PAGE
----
Lancerotto L, Tocco I, Salmaso R, Vindigni V, Bassetto F. Necrotizing fasciitis: classification, diagnosis, and management. J Trauma Acute Care Surg. 2012;72(3):560–6.
Legbo JN, Shehu BB. Necrotising fasciitis: experience with 32 children. Ann Trop Paediatr. 2005;25(3):183–9.
Wong CH, Khin LW, Heng KS, Tan KC, Low CO. The LRINEC (Laboratory Risk Indicator for Necrotizing Fasciitis) score: a tool for distinguishing necrotizing fasciitis from other soft tissue infections. Crit Care Med. 2004;32(7):1535–41.
Hasham S, Matteucci P, Stanley PR, Hart NB. Necrotising fasciitis. BMJ. 2005;330(7495):830–3.
Morgan MS. Diagnosis and management of necrotising fasciitis: a multiparametric approach. J Hosp Infect. 2010;75(4):249–57.
Hau V, Ho CO. Necrotising fasciitis caused by Vibrio vulnificus in the lower limb following exposure to seafood on the hand. Hong Kong Med J. 2011;17(4):335–7.
Buchanan PJ, Mast BA, Lottenberg L, Kim T, Efron PA, Ang DN. Candida albicans necrotizing soft tissue infection: a case report and literature review of fungal necrotizing soft tissue infections. Ann Plast Surg. 2013;70(6):739–41.
Rajan S. Skin and soft-tissue infections: classifying and treating a spectrum. Cleve Clin J Med. 2012;79(1):57–66.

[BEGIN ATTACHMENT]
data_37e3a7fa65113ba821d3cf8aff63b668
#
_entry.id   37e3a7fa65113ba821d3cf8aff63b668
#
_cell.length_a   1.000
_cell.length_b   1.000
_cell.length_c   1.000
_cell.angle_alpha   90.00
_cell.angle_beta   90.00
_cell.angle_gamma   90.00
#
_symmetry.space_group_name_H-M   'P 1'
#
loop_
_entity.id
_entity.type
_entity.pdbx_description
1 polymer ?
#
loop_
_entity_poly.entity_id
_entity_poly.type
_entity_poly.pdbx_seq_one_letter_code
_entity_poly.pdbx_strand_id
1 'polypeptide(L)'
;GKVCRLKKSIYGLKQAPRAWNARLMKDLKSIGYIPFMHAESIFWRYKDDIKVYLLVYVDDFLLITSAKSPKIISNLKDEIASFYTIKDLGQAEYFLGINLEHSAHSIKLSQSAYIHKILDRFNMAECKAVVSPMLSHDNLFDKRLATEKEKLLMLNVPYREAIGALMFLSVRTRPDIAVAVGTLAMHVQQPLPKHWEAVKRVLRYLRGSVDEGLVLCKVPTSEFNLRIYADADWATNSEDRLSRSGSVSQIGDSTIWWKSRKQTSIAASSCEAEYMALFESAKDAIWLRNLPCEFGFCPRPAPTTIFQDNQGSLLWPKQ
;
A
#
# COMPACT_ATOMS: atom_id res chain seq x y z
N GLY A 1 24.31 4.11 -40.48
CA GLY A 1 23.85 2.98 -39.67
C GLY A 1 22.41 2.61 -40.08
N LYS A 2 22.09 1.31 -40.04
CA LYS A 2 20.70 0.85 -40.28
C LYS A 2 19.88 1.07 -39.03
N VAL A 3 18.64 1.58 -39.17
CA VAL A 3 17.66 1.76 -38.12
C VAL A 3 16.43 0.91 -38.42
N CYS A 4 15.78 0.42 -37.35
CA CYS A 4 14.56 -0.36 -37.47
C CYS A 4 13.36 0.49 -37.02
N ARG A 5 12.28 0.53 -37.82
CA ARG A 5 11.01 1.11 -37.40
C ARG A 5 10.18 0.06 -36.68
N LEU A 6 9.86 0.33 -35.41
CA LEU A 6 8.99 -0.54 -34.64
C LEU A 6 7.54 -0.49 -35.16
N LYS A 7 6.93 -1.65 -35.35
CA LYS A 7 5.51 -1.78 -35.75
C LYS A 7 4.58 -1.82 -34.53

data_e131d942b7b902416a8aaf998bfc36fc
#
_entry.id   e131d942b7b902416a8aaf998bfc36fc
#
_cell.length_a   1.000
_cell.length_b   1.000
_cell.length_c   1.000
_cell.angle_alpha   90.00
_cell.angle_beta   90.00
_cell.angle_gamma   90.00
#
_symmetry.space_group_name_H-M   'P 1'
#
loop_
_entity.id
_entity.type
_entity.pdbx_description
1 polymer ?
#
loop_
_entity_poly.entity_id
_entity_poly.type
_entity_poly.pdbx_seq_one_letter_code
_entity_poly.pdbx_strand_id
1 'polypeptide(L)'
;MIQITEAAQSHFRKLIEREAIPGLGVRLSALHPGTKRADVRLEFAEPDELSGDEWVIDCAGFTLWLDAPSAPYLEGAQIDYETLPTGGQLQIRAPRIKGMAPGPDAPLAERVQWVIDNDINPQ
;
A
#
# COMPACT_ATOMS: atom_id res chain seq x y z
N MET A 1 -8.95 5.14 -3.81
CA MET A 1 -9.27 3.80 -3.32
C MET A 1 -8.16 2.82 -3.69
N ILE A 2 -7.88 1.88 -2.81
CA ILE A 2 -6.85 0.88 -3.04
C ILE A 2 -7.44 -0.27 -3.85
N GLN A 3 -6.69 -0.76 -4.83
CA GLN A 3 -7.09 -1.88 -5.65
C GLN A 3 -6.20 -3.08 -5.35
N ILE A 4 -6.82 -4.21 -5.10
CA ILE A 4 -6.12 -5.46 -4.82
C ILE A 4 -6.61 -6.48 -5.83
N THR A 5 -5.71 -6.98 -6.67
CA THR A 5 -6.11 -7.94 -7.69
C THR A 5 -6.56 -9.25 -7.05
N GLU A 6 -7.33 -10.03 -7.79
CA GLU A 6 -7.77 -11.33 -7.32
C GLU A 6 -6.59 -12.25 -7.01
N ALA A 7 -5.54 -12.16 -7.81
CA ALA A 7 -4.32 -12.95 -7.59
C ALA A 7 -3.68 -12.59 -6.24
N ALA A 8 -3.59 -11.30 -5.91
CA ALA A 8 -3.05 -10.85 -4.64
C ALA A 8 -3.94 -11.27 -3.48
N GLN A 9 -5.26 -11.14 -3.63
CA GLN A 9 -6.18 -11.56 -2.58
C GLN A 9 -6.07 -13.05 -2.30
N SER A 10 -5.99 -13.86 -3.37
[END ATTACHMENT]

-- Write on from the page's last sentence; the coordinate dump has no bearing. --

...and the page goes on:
Wall DB, Klein SR, Black S, de Virgilio C. A simple model to help distinguish necrotizing fasciitis from nonnecrotizing soft tissue infection. J Am Coll Surg. 2000;191(3):227–31.
Wong CH, Khin LW. Clinical relevance of the LRINEC (Laboratory Risk Indicator for Necrotizing Fasciitis) score for assessment of early necrotizing fasciitis. Crit Care Med. 2005;33(7):1677.
Wilson MP, Schneir AB. A case of necrotizing fasciitis with a LRINEC score of zero: clinical suspicion should trump scoring systems. J Emerg Med. 2013;44(5):928–31.
Levenson RB, Singh AK, Novelline RA. Fournier gangrene: role of imaging. Radiographics. 2008;28(2):519–28.
Turecki MB, Taljanovic MS, Stubbs AY, Graham AR, Holden DA, Hunter TB, et al. Imaging of musculoskeletal soft tissue infections. Skeletal Radiol. 2010;39(10):957–71.
Jaovisidha S, Leerodjanaprapa P, Chitrapazt N, Nartthanarung A, Subhadrabandhu T, Siriwongpairat P. Emergency ultrasonography in patients with clinically suspected soft tissue infection of the legs. Singapore Med J. 2012;53(4):277–82.
Yen ZS, Wang HP, Ma HM, Chen SC, Chen WJ. Ultrasonographic screening of clinically-suspected necrotizing fasciitis. Acad Emerg Med. 2002;9(12):1448–51.
Becker M, Zbaren P, Hermans R, Becker CD, Marchal F, Kurt AM, et al. Necrotizing fasciitis of the head and neck: role of CT in diagnosis and management. Radiology. 1997;202(2):471–6.
Wysoki MG, Santora TA, Shah RM, Friedman AC. Necrotizing fasciitis: CT characteristics. Radiology. 1997;203(3):859–63.
Ma LD, Frassica FJ, Bluemke DA, Fishman EK. CT and MRI evaluation of musculoskeletal infection. Crit Rev Diagn Imaging. 1997;38(6):535–68.